A boy holds a sign during a climate change strike in Bangkok, Thailand, on November 29, 2019. The global race for net zero is like a 2050 Olympics where every city and country shows it can win, not just for its community but for the whole world. Photo: EPA-EFE A boy holds a sign during a climate change strike in Bangkok, Thailand, on November 29, 2019. The global race for net zero is like a 2050 Olympics where every city and country shows it can win, not just for its community but for the whole world. Photo: EPA-EFE
A boy holds a sign during a climate change strike in Bangkok, Thailand, on November 29, 2019. The global race for net zero is like a 2050 Olympics where every city and country shows it can win, not just for its community but for the whole world. Photo: EPA-EFE
Andrew Sheng
Opinion

Opinion

Andrew Sheng

World’s race for net zero carbon emissions by 2050 will require an Olympian effort

  • If the technical solutions are there and finance seems available, why is progress still slow? Blame politics
  • The race to the top on climate action between the US and China is the best thing that can happen for the planet

A boy holds a sign during a climate change strike in Bangkok, Thailand, on November 29, 2019. The global race for net zero is like a 2050 Olympics where every city and country shows it can win, not just for its community but for the whole world. Photo: EPA-EFE A boy holds a sign during a climate change strike in Bangkok, Thailand, on November 29, 2019. The global race for net zero is like a 2050 Olympics where every city and country shows it can win, not just for its community but for the whole world. Photo: EPA-EFE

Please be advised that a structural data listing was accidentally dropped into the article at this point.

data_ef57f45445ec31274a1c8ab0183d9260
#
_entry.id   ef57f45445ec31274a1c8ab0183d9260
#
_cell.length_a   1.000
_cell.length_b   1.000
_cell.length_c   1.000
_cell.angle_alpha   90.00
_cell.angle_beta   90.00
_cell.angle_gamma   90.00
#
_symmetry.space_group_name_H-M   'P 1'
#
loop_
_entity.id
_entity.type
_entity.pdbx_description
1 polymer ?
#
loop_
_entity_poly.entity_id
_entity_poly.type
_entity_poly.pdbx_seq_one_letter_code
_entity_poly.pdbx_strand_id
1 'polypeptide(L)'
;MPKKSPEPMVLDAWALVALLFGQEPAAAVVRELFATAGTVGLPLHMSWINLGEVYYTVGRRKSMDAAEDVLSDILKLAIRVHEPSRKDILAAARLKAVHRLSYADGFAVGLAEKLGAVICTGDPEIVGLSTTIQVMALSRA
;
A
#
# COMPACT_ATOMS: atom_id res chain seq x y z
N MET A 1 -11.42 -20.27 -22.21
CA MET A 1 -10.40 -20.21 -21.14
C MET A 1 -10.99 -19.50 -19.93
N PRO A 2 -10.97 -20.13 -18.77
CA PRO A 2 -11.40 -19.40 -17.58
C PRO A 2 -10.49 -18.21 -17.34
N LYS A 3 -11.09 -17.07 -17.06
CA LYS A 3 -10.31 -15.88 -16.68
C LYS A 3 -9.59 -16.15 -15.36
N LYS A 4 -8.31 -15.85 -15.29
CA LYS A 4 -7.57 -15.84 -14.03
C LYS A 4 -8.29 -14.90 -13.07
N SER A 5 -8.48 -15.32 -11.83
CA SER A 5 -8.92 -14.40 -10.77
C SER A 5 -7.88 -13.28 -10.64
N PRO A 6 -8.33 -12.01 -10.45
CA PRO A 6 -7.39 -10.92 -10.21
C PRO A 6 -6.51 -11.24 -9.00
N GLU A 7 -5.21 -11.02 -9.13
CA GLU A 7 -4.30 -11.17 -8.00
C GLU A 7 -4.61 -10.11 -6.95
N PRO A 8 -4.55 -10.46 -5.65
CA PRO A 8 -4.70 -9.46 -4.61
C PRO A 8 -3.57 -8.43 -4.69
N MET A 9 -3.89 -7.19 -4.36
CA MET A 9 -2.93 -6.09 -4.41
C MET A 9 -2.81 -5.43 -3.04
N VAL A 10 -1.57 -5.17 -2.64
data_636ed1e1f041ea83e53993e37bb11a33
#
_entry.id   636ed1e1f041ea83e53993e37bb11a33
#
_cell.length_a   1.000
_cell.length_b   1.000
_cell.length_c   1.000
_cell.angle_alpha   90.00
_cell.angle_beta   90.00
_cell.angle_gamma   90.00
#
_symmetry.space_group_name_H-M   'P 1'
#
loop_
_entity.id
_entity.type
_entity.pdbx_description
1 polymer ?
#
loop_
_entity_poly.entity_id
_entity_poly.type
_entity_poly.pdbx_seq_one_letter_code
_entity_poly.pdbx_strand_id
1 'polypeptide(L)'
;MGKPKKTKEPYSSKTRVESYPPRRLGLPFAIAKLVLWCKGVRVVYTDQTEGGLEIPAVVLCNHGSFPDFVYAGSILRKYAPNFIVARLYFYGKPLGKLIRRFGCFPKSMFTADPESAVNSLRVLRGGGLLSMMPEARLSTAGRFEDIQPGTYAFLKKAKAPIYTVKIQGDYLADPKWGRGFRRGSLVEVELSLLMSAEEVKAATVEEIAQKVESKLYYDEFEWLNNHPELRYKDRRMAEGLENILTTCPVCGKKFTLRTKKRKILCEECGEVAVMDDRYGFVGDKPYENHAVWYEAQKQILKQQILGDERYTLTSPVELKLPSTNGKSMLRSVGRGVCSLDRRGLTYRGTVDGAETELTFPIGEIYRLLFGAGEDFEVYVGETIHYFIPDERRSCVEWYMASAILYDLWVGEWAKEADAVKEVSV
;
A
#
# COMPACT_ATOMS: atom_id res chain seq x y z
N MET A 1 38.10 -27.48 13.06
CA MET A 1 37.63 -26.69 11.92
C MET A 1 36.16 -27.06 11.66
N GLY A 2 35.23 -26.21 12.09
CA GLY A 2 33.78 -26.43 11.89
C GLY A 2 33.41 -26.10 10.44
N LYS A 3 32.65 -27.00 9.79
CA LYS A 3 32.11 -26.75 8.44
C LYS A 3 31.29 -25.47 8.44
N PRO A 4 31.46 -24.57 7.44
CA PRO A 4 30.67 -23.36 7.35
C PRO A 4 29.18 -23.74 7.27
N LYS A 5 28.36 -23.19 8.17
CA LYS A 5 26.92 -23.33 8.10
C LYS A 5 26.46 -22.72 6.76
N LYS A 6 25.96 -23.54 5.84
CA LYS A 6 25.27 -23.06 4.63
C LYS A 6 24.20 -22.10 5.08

A boy holds a sign during a climate change strike in Bangkok, Thailand, on November 29, 2019. The global race for net zero is like a 2050 Olympics where every city and country shows it can win, not just for its community but for the whole world. Photo: EPA-EFE
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Andrew Sheng

Andrew Sheng

Andrew Sheng is a former central banker and financial regulator, currently distinguished fellow at the Asia Global Institute, University of Hong Kong. He writes widely on Asian perspectives on global issues, with columns in Project Syndicate, Asia News Network and Caijing/Caixin magazines. His latest book is “Shadow Banking in China”, co-authored with Ng Chow Soon, published by Wiley.